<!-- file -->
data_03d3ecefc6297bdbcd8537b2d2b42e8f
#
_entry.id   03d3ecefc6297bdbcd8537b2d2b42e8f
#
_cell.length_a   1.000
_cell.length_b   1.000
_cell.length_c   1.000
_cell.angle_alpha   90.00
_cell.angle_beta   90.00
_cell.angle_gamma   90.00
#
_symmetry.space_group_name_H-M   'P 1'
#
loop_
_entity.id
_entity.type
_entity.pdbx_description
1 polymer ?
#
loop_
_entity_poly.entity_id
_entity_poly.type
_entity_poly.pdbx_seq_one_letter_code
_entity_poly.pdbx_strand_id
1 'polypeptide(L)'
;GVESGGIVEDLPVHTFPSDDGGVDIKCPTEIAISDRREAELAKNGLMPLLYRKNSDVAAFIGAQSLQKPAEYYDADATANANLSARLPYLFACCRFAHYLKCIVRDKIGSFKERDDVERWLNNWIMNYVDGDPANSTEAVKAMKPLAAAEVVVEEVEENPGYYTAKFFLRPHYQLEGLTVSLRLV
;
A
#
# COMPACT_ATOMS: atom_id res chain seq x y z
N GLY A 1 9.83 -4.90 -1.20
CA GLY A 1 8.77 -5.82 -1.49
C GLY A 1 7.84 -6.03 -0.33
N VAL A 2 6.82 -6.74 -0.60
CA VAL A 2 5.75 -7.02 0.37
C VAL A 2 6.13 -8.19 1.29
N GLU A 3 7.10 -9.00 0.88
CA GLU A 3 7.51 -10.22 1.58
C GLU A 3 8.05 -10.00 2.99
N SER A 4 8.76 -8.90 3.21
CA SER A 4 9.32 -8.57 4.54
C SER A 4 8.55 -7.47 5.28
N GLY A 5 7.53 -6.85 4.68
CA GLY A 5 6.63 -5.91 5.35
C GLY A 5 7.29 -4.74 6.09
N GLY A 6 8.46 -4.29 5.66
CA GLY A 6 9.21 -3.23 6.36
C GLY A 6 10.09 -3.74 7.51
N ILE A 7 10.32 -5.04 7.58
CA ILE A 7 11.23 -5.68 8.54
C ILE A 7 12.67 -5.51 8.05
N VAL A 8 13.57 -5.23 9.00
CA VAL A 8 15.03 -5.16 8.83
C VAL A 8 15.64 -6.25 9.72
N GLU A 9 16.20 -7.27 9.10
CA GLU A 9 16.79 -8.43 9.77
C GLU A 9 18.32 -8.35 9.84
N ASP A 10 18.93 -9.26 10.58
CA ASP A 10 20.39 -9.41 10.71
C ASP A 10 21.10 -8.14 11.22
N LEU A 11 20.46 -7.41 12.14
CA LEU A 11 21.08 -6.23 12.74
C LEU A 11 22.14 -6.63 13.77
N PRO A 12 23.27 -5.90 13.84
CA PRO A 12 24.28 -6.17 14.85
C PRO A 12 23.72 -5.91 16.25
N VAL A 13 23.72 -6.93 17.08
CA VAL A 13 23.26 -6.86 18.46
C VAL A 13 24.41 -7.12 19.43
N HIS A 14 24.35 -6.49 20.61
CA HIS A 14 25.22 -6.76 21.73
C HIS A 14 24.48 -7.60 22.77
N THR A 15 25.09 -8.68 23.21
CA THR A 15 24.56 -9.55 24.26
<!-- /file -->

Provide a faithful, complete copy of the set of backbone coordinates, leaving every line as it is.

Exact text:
data_03d3ecefc6297bdbcd8537b2d2b42e8f
#
_entry.id   03d3ecefc6297bdbcd8537b2d2b42e8f
#
_cell.length_a   1.000
_cell.length_b   1.000
_cell.length_c   1.000
_cell.angle_alpha   90.00
_cell.angle_beta   90.00
_cell.angle_gamma   90.00
#
_symmetry.space_group_name_H-M   'P 1'
#
loop_
_entity.id
_entity.type
_entity.pdbx_description
1 polymer ?
#
loop_
_entity_poly.entity_id
_entity_poly.type
_entity_poly.pdbx_seq_one_letter_code
_entity_poly.pdbx_strand_id
1 'polypeptide(L)'
;GVESGGIVEDLPVHTFPSDDGGVDIKCPTEIAISDRREAELAKNGLMPLLYRKNSDVAAFIGAQSLQKPAEYYDADATANANLSARLPYLFACCRFAHYLKCIVRDKIGSFKERDDVERWLNNWIMNYVDGDPANSTEAVKAMKPLAAAEVVVEEVEENPGYYTAKFFLRPHYQLEGLTVSLRLV
;
A
#
# COMPACT_ATOMS: atom_id res chain seq x y z
N GLY A 1 9.83 -4.90 -1.20
CA GLY A 1 8.77 -5.82 -1.49
C GLY A 1 7.84 -6.03 -0.33
N VAL A 2 6.82 -6.74 -0.60
CA VAL A 2 5.75 -7.02 0.37
C VAL A 2 6.13 -8.19 1.29
N GLU A 3 7.10 -9.00 0.88
CA GLU A 3 7.51 -10.22 1.58
C GLU A 3 8.05 -10.00 2.99
N SER A 4 8.76 -8.90 3.21
CA SER A 4 9.32 -8.57 4.54
C SER A 4 8.55 -7.47 5.28
N GLY A 5 7.53 -6.85 4.68
CA GLY A 5 6.63 -5.91 5.35
C GLY A 5 7.29 -4.74 6.09
N GLY A 6 8.46 -4.29 5.66
CA GLY A 6 9.21 -3.23 6.36
C GLY A 6 10.09 -3.74 7.51
N ILE A 7 10.32 -5.04 7.58
CA ILE A 7 11.23 -5.68 8.54
C ILE A 7 12.67 -5.51 8.05
N VAL A 8 13.57 -5.23 9.00
CA VAL A 8 15.03 -5.16 8.83
C VAL A 8 15.64 -6.25 9.72
N GLU A 9 16.20 -7.27 9.10
CA GLU A 9 16.79 -8.43 9.77
C GLU A 9 18.32 -8.35 9.84
N ASP A 10 18.93 -9.26 10.58
CA ASP A 10 20.39 -9.41 10.71
C ASP A 10 21.10 -8.14 11.22
N LEU A 11 20.46 -7.41 12.14
CA LEU A 11 21.08 -6.23 12.74
C LEU A 11 22.14 -6.63 13.77
N PRO A 12 23.27 -5.90 13.84
CA PRO A 12 24.28 -6.17 14.85
C PRO A 12 23.72 -5.91 16.25
N VAL A 13 23.72 -6.93 17.08
CA VAL A 13 23.26 -6.86 18.46
C VAL A 13 24.41 -7.12 19.43
N HIS A 14 24.35 -6.49 20.61
CA HIS A 14 25.22 -6.76 21.73
C HIS A 14 24.48 -7.60 22.77
N THR A 15 25.09 -8.68 23.21
CA THR A 15 24.56 -9.55 24.26